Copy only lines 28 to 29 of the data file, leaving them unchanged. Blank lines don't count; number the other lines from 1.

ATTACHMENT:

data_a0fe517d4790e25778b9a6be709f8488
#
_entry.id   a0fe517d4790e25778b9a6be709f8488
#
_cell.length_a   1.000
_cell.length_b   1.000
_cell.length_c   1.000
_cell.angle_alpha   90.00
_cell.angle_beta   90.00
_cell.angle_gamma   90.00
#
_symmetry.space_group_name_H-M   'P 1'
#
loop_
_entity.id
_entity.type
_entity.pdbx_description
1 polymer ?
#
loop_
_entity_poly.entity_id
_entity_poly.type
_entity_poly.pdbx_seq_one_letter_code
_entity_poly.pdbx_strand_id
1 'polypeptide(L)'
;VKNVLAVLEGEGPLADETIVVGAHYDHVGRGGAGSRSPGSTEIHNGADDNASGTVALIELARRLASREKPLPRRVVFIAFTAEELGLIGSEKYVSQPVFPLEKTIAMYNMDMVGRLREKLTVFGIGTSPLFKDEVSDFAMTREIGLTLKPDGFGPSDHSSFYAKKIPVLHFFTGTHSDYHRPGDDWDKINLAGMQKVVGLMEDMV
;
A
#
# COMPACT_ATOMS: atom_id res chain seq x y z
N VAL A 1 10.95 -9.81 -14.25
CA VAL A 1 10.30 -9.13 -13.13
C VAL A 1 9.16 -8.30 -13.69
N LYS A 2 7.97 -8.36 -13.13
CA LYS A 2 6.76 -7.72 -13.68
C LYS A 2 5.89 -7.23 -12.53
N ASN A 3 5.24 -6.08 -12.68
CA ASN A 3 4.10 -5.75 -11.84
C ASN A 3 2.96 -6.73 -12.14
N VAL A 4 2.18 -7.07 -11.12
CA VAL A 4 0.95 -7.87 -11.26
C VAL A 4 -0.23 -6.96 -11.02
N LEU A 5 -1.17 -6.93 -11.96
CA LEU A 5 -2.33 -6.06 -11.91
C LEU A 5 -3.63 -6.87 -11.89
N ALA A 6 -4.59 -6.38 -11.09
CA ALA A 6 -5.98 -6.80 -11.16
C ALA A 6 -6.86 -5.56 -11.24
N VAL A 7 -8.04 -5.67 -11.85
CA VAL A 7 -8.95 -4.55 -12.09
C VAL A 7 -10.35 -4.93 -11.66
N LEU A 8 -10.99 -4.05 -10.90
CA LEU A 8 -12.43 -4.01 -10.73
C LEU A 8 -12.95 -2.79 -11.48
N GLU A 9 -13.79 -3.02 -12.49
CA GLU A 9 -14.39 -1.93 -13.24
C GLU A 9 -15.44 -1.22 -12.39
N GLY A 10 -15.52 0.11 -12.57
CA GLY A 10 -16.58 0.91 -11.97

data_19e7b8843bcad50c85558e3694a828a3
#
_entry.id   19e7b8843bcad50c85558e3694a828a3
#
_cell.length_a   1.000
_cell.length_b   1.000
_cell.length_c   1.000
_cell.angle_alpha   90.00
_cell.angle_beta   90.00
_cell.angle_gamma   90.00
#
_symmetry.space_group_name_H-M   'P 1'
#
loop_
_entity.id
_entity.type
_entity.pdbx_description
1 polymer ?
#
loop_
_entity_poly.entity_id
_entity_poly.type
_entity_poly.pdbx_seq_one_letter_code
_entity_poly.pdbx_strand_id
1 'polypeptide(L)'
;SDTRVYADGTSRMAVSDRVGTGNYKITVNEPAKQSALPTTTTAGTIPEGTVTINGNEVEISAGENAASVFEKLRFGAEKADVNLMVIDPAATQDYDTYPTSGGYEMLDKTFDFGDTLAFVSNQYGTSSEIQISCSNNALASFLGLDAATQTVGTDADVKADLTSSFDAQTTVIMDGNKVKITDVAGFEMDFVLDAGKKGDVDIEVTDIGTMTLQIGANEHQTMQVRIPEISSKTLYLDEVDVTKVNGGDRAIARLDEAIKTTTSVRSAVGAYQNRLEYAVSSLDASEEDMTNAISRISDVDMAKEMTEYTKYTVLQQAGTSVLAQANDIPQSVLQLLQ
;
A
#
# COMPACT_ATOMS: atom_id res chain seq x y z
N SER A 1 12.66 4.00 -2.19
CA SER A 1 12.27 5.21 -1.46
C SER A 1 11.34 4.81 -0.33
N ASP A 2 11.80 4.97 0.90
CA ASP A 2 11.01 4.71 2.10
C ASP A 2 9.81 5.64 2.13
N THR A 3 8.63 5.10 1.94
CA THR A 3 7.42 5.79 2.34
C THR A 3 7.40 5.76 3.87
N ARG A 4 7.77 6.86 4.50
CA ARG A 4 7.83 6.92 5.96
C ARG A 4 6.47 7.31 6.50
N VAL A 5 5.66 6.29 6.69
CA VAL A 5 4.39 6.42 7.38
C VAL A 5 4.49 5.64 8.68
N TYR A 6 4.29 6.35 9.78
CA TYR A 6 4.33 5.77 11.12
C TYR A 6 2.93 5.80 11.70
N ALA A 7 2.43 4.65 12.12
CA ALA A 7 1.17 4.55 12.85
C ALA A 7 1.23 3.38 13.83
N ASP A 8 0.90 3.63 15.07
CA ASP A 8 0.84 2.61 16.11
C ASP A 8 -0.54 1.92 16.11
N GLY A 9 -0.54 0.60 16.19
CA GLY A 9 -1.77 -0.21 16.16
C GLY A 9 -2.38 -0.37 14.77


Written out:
A
#